HRAs. An HRA is an employer-sponsored arrangement that reimburses you for medical expenses. Unlike an HSA, no HDHP is required. Unlike an FSA, any unused portion typically can be carried forward to the next year. And there’s no government-set limit on HRA contributions. But only your employer can contribute to an HRA; employees aren’t allowed to contribute.
Please bear in mind that these plans could be affected by health care or tax legislation. Contact our firm for the latest information, as well as to discuss these and other ways to save taxes in relation to your health care expenses.
5 KEYS TO DISASTER PLANNING FOR INDIVIDUALS
Disaster planning is usually associated with businesses. But individuals need to prepare for worst-case scenarios, as well. Unfortunately, the topic can seem a little overwhelming. To help simplify matters, here are five keys to disaster planning that everyone should consider:
- Insurance. Start with your homeowners’ coverage. Make sure your policy covers flood, wind and other damage possible in your region and that its dollar amount is adequate to cover replacement costs. Also review your life and disability insurance.
- Asset documentation. Create a list of your bank accounts, titles, deeds, mortgages, home equity loans, investments and tax records. Inventory physical assets not only in writing (including brand names and model and serial numbers), but also by photographing or videoing them.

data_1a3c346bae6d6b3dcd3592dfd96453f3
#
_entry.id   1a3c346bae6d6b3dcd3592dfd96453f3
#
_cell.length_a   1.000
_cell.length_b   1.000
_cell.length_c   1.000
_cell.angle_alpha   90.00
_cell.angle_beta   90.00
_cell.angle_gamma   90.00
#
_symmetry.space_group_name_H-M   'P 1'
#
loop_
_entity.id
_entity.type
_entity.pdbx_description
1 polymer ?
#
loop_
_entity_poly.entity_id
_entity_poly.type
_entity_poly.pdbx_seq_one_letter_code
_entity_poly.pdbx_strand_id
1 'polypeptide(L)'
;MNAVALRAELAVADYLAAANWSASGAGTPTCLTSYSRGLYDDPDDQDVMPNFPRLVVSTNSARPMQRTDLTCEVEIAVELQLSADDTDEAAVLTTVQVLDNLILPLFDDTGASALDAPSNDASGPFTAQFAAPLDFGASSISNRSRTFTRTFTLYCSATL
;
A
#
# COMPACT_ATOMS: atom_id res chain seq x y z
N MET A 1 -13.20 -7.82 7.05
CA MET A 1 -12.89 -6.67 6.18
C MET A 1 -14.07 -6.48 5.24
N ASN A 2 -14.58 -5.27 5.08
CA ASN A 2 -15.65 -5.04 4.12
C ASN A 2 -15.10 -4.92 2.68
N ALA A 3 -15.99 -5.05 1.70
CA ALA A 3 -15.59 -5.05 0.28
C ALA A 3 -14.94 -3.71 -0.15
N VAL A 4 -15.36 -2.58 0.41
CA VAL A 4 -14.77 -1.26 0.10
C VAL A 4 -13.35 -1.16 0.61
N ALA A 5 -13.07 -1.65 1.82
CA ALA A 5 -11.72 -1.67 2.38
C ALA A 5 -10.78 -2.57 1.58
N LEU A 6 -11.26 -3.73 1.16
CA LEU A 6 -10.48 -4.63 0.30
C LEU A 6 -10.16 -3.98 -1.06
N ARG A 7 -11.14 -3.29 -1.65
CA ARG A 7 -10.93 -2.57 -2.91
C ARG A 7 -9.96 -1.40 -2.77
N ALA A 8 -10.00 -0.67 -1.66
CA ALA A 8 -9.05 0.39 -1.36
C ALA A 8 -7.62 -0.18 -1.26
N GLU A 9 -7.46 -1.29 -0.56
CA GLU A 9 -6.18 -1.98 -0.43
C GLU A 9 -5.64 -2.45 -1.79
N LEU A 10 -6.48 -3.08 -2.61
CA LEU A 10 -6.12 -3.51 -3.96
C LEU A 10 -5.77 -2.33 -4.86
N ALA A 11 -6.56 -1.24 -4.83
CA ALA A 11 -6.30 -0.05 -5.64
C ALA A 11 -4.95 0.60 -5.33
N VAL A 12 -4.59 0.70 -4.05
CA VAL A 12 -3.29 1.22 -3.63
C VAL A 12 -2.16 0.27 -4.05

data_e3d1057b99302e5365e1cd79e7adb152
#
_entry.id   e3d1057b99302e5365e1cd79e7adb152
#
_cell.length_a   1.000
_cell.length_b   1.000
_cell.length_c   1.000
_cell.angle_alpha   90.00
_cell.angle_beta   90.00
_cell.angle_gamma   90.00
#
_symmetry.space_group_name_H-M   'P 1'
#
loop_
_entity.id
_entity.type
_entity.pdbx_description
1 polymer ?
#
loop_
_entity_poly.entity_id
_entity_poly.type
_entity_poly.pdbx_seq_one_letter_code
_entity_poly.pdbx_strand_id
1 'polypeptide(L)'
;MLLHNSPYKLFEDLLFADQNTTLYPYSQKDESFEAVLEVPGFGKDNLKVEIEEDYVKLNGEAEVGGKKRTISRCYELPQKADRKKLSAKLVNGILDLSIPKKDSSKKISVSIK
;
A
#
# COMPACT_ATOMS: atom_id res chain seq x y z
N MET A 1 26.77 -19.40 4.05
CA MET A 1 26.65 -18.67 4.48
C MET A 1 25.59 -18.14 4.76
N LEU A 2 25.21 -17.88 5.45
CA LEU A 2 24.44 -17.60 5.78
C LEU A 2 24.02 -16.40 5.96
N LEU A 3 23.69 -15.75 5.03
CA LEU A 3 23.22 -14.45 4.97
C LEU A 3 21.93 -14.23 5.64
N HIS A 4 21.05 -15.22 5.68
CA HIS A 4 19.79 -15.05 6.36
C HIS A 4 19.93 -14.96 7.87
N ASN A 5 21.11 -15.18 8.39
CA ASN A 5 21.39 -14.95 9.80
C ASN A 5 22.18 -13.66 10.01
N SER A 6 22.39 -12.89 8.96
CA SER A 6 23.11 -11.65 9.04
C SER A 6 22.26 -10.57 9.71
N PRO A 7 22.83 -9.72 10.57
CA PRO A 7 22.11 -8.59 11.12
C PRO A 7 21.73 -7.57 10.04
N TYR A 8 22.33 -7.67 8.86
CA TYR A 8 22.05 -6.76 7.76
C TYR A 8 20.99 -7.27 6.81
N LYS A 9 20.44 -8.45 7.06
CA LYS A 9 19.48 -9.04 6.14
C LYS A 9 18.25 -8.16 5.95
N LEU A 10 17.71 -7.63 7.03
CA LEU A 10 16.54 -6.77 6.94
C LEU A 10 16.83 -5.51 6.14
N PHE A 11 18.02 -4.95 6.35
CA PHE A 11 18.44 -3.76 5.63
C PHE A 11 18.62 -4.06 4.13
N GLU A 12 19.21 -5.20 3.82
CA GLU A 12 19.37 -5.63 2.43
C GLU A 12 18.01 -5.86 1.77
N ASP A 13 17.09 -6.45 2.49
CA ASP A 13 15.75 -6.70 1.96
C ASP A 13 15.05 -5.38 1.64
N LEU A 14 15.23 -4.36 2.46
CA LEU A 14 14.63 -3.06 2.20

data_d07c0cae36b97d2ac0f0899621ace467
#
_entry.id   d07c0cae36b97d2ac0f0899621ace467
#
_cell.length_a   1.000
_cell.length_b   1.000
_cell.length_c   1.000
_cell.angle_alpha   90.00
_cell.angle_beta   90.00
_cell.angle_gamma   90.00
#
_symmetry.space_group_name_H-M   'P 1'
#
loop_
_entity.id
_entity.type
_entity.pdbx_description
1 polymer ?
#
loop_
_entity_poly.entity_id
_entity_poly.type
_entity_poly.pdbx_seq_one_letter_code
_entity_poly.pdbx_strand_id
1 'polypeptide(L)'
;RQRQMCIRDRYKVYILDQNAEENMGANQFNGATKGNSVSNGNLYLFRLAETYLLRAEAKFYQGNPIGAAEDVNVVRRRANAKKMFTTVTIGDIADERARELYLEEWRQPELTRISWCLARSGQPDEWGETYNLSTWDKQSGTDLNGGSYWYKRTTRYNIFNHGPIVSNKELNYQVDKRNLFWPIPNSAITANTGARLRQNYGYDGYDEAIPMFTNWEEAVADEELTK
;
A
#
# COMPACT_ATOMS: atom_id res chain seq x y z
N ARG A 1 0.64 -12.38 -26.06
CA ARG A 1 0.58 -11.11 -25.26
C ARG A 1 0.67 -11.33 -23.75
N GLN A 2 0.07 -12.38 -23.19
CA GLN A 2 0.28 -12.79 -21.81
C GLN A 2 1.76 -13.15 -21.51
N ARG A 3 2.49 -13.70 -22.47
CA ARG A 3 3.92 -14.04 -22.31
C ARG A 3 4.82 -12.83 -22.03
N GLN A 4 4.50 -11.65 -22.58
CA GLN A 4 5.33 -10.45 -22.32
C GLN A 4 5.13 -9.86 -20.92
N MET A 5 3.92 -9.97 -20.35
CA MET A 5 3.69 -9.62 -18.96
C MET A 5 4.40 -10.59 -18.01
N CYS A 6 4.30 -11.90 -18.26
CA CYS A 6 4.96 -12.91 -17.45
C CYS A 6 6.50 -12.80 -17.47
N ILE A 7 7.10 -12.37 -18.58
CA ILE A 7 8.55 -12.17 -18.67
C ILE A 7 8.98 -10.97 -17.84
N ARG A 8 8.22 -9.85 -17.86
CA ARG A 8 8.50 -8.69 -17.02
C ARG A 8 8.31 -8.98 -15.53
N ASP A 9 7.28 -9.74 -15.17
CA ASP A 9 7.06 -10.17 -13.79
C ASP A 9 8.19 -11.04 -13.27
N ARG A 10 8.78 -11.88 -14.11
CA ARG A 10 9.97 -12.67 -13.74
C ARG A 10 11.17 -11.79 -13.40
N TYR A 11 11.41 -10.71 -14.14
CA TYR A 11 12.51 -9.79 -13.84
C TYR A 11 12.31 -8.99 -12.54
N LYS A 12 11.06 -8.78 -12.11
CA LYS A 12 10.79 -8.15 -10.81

- Document storage. Keep copies of financial and personal documents somewhere other than your home, such as a safe deposit box or the distant home of a trusted friend or relative. Also consider “cloud computing” — storing digital files with a secure Web-based provider.
- Cash. You may not receive insurance money right away. A good rule of thumb is to set aside three to six months’ worth of living expenses in a savings or money market account. Also maintain a cash reserve in your home in a durable, fireproof safe.
- An emergency plan. Establish a family emergency plan that includes evacuation routes, methods of getting in touch and a safe place to meet. Because a disaster might require you to stay in your home, stock a supply kit with water, nonperishable food, batteries and a first aid kit.
Tax & Business Alertis designed to provide accurate information regarding the subject matter covered. However, before completing any significant transactions based on the information contained herein, please contact us for advice on how the information applies in your specific situation. The information contained in this newsletter was not intended or written to be used and cannot be used for the purpose of (1) avoiding tax-related penalties prescribed by the Internal Revenue Code or (2) promoting or marketing any tax-related matter addressed herein. Tax & Business Alert is a trademark used herein under license.